employment, interviews, job hunting, job interviews, job search, resumes

How NOT To Blow Up Your Interview

You’ve gotten in the door so now you must sell yourself. Close the deal by demonstrating why you are the best choice to fill their needs.

Rich Ditieri, CEO of Startup Institute, wrote for Entrepreneur magazine about “The 10 Most Careless Interview Mistakes You Should Avoid.” Here’s his list and check link for details:

1) Not downloading the app [of that company]

2) Being negative

3) Actually, just telling them about yourself

4) Forgetting Google exists

5) Forgetting LinkedIn exists

6) Not speaking to your audience

7) Not preparing for the obvious

8) Going too fast

9) Not being yourself

10) Not understanding the next steps

A good start, but…there aren’t only 10 mistakes to avoid. In fact, here are MY additional 10 to help you:

11) Not managing your arrival time

Rehearse the route in advance—at the same time you’ll be going for real. Allow extra time for traffic delays, accidents, full parking lots, busy check-in desk, slow elevators, etc.

12) Not dressing properly

Dress one level better than the current employees. If they are business casual, then wear jacket & tie/pants suit or blouse & skirt; if they have jacket & tie, then wear a suit/dress or suit. AFTER you get hired, you can wear the jeans, shorts, and flip flops like everyone else.

13) Not maintaining eye contact

The interviewer should be concentrating on your answers, not thinking/questioning your interest, or ease to be distracted. Put on your game face and shut out everything else.

14) Not having a confident, professional handshake

The handshake is a lost art, given our current hugs, chest bumps, high-fives, and fist bumps. Practice with a friend or family members on pressure, duration, and number of shakes, until comfortable.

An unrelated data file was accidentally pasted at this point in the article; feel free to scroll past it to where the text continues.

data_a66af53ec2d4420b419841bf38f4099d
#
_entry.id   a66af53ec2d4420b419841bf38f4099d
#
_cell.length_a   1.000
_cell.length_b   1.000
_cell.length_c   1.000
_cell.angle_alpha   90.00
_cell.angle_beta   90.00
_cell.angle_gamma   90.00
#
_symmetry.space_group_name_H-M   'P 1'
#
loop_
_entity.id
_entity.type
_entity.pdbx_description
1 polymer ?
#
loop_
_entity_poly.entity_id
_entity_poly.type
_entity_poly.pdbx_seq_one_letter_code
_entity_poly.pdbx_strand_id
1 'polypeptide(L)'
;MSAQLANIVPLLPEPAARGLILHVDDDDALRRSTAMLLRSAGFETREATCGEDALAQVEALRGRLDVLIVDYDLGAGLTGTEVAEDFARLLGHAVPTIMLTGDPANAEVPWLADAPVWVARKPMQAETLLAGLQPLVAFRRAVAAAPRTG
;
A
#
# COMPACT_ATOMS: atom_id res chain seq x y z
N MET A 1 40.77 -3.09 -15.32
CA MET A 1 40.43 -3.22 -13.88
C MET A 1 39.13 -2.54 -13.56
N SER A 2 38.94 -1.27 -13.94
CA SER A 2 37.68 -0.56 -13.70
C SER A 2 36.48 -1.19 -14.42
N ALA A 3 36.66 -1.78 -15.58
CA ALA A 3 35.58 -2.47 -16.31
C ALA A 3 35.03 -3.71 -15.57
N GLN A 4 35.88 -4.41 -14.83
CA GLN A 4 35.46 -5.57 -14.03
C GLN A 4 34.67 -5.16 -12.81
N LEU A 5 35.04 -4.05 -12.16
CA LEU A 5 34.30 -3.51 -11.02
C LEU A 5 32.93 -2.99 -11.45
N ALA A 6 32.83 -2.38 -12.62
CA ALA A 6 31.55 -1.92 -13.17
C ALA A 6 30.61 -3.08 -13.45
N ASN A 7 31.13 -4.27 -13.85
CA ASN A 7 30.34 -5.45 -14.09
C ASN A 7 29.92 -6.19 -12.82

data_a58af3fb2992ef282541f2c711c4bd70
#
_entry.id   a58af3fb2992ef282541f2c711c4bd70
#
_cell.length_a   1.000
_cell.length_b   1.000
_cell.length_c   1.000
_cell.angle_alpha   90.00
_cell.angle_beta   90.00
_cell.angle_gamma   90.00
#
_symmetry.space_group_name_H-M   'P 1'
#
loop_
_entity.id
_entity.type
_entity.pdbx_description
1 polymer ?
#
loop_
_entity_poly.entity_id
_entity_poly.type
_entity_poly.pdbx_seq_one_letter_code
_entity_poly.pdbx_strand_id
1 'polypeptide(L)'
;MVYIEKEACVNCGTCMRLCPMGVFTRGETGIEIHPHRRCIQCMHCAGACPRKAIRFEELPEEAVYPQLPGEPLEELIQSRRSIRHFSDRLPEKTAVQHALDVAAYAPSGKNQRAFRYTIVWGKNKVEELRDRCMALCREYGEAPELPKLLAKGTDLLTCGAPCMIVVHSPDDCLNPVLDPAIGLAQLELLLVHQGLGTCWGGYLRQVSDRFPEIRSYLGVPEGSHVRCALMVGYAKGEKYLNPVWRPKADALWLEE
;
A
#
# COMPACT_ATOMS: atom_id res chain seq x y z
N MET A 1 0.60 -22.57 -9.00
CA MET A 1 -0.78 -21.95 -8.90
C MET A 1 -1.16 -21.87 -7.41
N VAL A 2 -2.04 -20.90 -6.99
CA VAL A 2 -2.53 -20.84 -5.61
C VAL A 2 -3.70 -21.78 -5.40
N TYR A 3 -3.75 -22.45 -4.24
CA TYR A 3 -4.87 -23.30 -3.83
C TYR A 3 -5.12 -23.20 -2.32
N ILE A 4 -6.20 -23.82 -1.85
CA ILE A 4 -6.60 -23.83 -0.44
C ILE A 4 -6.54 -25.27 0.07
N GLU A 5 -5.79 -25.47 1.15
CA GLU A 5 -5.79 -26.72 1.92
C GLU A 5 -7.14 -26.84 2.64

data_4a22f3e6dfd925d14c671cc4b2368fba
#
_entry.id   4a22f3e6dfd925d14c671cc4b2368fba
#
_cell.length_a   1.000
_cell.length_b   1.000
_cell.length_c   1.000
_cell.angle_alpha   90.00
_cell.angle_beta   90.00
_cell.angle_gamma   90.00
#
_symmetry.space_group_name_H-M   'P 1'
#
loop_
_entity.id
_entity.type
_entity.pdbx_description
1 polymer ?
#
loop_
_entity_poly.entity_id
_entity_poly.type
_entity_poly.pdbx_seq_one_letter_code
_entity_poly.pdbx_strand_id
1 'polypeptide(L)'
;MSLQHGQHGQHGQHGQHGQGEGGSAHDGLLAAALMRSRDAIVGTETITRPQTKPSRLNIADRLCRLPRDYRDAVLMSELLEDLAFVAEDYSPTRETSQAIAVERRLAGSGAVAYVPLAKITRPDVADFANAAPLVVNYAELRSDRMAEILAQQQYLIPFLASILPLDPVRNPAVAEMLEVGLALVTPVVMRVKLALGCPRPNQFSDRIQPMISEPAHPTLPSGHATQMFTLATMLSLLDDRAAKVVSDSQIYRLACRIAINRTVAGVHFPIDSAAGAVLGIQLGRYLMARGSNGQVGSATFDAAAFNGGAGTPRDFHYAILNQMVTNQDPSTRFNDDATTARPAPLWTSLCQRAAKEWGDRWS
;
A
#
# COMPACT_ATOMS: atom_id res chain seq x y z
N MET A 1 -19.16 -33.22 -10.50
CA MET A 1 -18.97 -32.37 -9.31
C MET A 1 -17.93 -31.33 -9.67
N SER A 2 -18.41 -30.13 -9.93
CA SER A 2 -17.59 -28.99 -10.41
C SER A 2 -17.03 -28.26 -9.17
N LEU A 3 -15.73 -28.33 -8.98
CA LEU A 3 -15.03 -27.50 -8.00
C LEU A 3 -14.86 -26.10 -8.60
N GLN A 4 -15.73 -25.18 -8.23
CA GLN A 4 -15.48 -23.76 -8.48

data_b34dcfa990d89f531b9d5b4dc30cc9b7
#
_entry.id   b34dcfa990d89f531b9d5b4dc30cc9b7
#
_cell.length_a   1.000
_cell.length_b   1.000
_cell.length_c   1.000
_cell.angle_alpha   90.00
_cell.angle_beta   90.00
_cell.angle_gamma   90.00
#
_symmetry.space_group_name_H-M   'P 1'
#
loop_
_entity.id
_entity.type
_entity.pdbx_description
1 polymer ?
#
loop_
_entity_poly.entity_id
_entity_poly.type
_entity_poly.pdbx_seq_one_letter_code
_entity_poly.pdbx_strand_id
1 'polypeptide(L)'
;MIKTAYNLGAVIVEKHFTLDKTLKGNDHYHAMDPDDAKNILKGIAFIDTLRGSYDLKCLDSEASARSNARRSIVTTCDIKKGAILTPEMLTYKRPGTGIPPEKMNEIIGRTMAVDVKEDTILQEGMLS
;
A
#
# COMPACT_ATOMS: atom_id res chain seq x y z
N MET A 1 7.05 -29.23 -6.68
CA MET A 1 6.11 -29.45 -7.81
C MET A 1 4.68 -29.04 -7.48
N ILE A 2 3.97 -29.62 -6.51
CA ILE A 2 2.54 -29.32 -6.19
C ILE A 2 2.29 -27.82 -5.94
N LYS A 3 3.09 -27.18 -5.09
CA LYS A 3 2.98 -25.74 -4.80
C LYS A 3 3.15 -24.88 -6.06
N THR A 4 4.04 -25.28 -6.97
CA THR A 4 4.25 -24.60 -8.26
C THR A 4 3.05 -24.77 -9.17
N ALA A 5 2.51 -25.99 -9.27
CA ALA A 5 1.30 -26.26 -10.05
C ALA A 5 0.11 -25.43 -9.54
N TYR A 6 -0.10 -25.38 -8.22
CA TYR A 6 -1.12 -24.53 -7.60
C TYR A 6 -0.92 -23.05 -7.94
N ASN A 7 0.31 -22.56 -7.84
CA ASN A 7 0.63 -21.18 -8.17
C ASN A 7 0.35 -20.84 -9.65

15) Not finding a common interest over which to bond

Find something that you have in common with the interviewer. Check their bio/profile on corporate website, LinkedIn, and Facebook. In their office, look for books on shelf, sports trophies, toys on desk, plaques on walls, photos of pets, anything to break the ice.

16) Not taking notes

When you sit down, take out a pad & pen so you look interested to write down any comments or notes—even if you doodle or never take any, you’ll look prepared.

17) Not having questions prepared

Show respect for, and an interest in the company by having a few questions ready about the company’s business/recent mentions in the news.

18) Not asking for the job

Don’t take anything for granted. Even high-profile politicians know to introduce themselves, shake hands and ask for your vote.

19) Not writing a thank you note to every person you met

Email is good, but handwritten is better. Send separate note to receptionist, administrative folks, H.R. people, and interviewers—everyone, since they will compare feedback about you.

20) Not following up on status weekly

If they give you ranges or specific dates for follow-up, be patient. If not, then it’s fair to email or call their office to check on process and reiterate your continued interest.

Learn how to be more marketable at BestOfYouResumes.com.

interview panel

employment, job hunting, job interviews, job search, resumes, Uncategorized

Your Future Is In The Cards

You’ll never get a job if you’re not memorable.

If you’re a student, homemaker, in the military, or unemployed…WHY do you need a card? Because you want to become a business professional, and business professionals have business cards.

Having a card to present while networking accomplishes many things:

  • It shows that you’re prepared. You’re not fumbling around for a pen and scrap of paper on which to scrawl your contact info.
  • It presents what YOU want to present—the methods to find you and how to find out more about you.